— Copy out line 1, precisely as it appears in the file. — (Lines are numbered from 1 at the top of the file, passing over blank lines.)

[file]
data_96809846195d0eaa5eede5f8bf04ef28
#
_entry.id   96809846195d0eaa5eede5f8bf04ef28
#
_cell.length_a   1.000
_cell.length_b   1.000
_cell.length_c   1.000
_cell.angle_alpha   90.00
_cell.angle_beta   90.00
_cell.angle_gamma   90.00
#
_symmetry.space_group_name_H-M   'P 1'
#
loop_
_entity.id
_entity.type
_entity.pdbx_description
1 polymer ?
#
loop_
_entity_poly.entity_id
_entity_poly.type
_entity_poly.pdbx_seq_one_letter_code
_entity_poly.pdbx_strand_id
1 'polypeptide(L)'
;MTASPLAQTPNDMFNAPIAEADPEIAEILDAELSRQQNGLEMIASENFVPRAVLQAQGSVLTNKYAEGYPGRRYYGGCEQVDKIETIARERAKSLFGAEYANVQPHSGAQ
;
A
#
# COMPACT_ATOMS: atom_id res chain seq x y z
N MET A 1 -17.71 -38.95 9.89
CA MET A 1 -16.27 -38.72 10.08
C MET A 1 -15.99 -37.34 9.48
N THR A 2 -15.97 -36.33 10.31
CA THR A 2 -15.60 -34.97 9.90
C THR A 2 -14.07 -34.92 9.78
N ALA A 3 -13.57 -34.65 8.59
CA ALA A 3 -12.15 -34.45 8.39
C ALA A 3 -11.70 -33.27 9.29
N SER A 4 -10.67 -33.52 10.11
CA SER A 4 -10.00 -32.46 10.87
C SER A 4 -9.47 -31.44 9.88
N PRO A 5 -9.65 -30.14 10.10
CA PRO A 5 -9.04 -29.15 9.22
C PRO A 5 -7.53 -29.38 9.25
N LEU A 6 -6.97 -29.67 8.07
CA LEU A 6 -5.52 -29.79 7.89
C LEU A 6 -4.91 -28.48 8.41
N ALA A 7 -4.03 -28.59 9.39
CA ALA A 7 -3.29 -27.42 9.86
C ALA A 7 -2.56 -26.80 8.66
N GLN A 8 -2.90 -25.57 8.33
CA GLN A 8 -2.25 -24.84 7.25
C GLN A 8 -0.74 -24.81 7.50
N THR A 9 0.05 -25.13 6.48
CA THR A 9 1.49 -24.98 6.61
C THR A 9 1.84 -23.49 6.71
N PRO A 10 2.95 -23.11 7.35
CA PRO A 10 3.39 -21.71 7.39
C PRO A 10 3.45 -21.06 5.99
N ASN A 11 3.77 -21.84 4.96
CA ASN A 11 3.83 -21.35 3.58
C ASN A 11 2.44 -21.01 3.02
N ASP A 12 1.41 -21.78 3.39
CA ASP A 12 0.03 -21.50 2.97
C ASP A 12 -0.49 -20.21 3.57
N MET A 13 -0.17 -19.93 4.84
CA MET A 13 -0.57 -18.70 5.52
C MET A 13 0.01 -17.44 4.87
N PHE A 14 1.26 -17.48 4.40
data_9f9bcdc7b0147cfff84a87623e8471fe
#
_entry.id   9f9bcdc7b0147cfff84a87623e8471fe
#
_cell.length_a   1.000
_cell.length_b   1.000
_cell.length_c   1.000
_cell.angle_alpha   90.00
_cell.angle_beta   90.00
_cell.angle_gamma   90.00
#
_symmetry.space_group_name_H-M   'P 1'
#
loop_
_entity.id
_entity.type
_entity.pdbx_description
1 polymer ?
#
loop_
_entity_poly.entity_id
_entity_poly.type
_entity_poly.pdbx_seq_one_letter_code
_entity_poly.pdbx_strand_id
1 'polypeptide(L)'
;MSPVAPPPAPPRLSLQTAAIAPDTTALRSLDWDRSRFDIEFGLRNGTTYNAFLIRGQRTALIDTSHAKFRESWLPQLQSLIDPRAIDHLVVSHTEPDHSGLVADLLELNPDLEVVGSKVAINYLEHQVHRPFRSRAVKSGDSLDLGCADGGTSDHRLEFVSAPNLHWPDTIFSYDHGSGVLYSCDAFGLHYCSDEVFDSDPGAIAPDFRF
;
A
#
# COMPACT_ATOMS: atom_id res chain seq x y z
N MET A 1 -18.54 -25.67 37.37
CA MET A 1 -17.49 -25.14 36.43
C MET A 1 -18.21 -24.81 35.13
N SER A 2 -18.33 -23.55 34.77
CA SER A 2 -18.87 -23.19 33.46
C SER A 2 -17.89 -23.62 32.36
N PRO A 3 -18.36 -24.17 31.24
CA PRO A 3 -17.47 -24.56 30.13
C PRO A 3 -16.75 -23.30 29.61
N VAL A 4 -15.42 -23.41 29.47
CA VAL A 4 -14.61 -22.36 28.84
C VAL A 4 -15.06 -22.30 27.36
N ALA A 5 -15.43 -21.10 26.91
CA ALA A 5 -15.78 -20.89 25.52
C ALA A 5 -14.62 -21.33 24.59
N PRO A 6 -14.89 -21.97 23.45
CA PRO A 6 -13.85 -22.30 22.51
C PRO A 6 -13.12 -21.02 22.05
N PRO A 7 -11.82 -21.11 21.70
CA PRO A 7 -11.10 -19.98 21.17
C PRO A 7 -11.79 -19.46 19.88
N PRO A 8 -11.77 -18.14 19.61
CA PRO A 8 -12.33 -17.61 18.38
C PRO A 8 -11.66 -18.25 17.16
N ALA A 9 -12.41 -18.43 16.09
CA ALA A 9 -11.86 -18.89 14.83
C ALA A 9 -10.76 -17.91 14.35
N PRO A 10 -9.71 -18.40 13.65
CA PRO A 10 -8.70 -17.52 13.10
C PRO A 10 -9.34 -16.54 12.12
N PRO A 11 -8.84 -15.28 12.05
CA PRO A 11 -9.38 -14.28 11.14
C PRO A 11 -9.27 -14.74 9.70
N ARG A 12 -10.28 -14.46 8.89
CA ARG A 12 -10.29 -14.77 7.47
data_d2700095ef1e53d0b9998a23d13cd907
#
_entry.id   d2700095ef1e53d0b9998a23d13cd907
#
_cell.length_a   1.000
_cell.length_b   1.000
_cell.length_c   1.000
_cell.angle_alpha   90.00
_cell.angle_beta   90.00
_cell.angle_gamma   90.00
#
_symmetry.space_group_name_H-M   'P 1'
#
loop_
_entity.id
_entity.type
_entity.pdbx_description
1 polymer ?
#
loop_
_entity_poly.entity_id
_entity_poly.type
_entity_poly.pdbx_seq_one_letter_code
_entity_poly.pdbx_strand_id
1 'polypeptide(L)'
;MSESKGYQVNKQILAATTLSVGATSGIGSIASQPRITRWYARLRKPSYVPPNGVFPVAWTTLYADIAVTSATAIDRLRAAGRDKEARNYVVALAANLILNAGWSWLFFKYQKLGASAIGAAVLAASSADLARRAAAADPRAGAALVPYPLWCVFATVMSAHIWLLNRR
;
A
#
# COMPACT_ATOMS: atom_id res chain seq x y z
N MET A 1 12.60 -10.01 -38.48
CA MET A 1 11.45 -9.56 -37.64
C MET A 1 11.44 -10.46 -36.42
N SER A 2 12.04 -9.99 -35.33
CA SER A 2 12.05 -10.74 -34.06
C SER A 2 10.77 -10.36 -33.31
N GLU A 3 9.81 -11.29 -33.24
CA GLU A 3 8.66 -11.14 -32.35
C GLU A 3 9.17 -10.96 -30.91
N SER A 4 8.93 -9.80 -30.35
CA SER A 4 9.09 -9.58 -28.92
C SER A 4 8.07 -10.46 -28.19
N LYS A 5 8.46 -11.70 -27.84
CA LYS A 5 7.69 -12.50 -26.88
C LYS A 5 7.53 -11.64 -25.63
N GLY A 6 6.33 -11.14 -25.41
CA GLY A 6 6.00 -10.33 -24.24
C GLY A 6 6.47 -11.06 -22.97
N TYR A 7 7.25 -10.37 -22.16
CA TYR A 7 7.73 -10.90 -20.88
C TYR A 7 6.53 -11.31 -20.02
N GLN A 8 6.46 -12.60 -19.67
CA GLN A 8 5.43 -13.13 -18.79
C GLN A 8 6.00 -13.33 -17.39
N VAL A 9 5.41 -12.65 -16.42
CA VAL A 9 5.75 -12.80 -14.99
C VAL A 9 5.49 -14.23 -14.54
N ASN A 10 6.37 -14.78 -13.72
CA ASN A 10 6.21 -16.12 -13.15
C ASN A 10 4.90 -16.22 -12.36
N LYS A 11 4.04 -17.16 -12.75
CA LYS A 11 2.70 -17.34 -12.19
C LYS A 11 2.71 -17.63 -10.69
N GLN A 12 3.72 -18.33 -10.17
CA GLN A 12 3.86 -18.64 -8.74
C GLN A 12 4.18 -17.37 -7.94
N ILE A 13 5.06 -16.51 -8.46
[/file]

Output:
data_96809846195d0eaa5eede5f8bf04ef28